The pandemic that hit the world this year has put many ministries in the position of making quick decisions about how to reach people in a socially distanced world. WELS Prison Ministry was no exception when, suddenly, jail ministry visits were indefinitely suspended. No longer could Prison Ministry volunteers go into jails and prisons to share God’s grace with people who desperately needed to hear the good news, especially in a time of fear and uncertainty.
The Prison Ministry Committee got together to develop a plan to try to reach as many inmates as they could with God’s Word. In mid-July, the Prison Ministry Committee authorized a significant outreach effort to offer its Bible correspondence self-study booklets to more than 2,000 correctional facilities due to the interruption in personal visits.
The mailing list consisted of facilities with which Prison Ministry has had interaction in the past. Over 75 percent of the facilities that have received mailings in the past have not received booklets in over two years. The breakdown is as follows:
- County Jail/Detention Center–955
- State Correctional Facility–1044
- Federal Correctional Facility–111
- Immigration and Customs Enforcement Facility–22
- Youth/Juvenile Offender Facility–46
Prison Ministry mailed a sample booklet and a brochure to the chaplains, activity directors, or program coordinators describing the booklets and inviting them to order free copies for the inmates at their institution. They sent the booklet “A Broken-hearted Father” based on Jesus’ story of the prodigal son as a great example of God’s overwhelming love for his lost children.
The mailing is generating many new book orders. In the first four weeks the response has been over 36,000 booklets ordered by chaplains or others. In a typical year Prison Ministry has about 30,000 booklets printed. On average, the booklets cost about $1 each to print, plus shipping. Prison Ministry sends the Bible study booklets to inmates and facilities at no charge.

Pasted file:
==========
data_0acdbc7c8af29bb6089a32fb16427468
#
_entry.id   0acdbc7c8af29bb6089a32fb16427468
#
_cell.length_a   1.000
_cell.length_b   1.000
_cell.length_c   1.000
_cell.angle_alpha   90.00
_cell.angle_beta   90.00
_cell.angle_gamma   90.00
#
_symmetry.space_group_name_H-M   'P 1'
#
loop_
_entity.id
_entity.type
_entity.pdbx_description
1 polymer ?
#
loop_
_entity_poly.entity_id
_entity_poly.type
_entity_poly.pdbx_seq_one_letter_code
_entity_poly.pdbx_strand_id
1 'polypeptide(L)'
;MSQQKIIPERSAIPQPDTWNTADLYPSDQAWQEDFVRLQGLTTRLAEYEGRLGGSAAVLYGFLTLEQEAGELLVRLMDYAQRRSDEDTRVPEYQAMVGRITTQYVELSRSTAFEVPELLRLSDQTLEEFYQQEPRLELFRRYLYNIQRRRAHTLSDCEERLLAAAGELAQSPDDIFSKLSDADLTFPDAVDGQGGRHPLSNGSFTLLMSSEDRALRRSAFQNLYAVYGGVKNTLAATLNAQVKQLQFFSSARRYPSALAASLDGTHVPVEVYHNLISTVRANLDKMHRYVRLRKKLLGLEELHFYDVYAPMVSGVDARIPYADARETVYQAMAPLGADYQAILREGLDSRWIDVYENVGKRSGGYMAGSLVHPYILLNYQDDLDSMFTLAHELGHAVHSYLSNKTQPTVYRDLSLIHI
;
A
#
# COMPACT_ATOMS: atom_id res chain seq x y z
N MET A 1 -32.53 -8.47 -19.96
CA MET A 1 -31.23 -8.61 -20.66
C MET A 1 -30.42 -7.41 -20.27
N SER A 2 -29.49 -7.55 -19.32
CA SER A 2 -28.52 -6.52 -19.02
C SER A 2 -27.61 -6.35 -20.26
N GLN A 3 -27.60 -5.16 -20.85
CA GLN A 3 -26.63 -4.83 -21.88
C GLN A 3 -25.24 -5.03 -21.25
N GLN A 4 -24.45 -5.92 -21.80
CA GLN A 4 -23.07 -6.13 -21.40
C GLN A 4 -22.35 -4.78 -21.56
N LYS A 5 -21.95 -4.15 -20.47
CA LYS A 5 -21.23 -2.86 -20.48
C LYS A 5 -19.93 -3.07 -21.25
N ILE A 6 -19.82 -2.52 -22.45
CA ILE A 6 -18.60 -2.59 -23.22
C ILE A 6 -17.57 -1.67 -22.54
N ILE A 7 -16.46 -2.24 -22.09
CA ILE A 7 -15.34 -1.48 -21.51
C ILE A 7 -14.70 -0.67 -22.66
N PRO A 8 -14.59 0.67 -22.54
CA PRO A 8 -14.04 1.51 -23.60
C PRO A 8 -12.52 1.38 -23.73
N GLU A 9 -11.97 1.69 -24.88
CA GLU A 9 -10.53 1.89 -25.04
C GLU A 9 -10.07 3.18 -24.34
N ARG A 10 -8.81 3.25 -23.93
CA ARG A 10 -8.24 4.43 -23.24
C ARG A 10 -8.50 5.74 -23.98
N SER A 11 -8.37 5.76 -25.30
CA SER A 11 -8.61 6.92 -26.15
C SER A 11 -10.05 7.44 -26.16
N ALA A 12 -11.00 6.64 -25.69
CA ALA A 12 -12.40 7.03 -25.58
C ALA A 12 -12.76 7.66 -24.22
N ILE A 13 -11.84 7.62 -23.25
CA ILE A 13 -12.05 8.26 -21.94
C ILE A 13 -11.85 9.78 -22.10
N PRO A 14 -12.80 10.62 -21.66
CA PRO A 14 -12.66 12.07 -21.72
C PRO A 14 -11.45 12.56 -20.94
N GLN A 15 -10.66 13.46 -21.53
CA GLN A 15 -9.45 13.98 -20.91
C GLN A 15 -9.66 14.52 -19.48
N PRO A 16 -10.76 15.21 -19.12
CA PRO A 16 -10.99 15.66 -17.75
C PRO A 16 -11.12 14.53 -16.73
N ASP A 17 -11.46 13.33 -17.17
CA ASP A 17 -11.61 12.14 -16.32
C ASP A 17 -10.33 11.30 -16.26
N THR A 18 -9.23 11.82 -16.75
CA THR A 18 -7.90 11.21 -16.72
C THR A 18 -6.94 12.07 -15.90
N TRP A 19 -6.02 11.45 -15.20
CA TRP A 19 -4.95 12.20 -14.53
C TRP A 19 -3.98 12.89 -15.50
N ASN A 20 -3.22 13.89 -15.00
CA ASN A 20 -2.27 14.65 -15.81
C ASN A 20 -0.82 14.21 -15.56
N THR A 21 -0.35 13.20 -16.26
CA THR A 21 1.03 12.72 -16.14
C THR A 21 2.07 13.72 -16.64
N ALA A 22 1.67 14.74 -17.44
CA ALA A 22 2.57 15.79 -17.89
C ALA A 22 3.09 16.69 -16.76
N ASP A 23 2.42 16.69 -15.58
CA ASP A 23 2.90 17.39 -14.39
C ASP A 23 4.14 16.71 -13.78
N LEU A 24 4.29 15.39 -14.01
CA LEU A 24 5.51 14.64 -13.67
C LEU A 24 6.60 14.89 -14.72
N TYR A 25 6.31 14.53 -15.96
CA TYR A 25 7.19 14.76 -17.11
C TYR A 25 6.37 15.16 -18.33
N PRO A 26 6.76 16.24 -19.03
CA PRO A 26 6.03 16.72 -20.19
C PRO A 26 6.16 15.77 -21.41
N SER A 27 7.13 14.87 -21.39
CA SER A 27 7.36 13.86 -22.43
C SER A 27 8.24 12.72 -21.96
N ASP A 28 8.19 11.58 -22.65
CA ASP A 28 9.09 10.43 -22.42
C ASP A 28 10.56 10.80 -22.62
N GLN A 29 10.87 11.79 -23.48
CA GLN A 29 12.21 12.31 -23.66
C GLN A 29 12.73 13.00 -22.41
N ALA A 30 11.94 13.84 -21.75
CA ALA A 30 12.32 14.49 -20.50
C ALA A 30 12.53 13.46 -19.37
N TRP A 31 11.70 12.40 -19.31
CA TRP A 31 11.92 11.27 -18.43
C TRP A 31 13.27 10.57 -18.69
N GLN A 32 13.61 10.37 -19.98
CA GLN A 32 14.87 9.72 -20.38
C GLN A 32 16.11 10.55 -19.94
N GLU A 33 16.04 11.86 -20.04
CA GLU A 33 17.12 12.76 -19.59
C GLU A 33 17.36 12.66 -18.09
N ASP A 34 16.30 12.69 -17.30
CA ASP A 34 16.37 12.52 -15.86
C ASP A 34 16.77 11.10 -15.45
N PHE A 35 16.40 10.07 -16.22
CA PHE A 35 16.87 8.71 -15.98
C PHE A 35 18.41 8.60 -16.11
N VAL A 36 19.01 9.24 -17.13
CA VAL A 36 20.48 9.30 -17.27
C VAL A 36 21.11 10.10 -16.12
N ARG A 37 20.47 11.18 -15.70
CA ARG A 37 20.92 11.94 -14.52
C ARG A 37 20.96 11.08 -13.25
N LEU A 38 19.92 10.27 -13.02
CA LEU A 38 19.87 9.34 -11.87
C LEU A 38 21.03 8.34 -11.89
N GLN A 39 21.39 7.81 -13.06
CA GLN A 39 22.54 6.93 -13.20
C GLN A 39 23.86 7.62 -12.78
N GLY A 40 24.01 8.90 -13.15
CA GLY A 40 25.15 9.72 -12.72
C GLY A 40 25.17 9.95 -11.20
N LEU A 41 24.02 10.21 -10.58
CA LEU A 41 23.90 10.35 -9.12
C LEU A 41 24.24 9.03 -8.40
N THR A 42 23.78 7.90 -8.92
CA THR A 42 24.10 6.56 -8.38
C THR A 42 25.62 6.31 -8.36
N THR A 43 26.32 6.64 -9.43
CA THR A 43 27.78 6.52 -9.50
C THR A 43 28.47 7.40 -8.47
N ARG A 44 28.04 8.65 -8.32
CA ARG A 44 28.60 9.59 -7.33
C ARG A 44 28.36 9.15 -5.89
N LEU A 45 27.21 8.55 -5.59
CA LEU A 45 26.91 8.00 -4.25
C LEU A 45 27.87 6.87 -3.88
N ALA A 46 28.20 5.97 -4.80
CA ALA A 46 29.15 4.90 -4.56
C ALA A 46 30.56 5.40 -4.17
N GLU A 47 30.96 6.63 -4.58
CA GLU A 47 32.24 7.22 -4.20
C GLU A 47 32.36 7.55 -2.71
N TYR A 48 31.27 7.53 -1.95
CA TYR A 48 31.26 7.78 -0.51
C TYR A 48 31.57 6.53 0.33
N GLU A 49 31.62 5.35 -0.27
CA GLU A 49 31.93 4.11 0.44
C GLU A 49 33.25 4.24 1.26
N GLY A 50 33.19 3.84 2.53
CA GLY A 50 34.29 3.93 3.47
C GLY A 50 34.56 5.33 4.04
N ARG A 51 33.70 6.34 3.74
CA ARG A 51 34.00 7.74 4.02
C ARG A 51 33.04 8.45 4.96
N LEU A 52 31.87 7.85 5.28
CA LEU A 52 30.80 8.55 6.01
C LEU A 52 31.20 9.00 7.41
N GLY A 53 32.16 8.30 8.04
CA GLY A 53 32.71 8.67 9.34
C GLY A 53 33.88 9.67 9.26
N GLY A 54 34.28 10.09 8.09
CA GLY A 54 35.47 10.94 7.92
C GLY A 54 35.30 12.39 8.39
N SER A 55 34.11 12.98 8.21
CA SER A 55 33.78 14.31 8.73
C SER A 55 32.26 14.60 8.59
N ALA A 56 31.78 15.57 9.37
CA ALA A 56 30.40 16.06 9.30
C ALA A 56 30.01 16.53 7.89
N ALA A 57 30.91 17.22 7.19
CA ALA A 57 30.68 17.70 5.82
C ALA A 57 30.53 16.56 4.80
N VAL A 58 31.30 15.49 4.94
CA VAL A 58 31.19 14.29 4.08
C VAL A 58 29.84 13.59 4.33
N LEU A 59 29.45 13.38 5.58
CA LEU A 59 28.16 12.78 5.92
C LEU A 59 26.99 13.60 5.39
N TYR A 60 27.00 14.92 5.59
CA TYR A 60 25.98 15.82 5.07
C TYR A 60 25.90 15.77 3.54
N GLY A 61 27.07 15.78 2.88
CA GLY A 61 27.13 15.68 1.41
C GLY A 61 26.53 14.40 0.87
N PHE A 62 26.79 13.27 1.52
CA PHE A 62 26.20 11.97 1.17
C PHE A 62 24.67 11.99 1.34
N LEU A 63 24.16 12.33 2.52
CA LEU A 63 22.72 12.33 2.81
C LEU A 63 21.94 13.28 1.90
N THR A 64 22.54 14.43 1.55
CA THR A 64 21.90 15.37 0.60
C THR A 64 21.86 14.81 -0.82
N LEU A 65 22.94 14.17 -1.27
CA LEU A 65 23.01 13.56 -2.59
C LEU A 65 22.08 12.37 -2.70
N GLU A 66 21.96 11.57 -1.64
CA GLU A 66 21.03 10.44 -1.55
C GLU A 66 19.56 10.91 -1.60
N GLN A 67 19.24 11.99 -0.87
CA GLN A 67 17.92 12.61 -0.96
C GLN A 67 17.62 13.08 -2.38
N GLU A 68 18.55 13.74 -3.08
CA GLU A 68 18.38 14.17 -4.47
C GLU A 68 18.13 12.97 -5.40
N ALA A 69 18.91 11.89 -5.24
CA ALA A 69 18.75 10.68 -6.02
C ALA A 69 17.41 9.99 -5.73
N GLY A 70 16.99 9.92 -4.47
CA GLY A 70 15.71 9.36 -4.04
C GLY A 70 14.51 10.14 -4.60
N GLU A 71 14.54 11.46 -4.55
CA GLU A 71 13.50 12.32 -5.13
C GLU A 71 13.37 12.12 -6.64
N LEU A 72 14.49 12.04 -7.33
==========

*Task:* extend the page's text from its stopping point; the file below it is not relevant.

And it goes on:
The Bible study booklets are the backbone of Prison Ministry’s ministry-by-mail program, which is facilitated by volunteers out of an office in New Ulm, Minn., as well as around the country. Each booklet has a Bible lesson and a test that inmates fill out and return to Prison Ministry. Then, a volunteer will correct the test, provide a message of encouragement, and send the next Bible study to the participant.
Reflecting on Romans 8:28 and how COVID-19 prompted unplanned initiatives for the ministry, Prison Ministry Administrator Mr. Dave Hochmuth, says, “People quote Romans 8:28 so much, ‘God is working for good,’ but God doesn’t promise that ‘the good’ is going to be our good. The good he’s doing might be for somebody else—and you might not see it. Our patient, even cheerful, endurance of painful trials may give us an opportunity to give a reason for the hope that we have. God can use that testimony to lead others to place their trust in Jesus.”
Learn more about Prison Ministry’s outreach work and how to support it at wels.net/prison-ministry.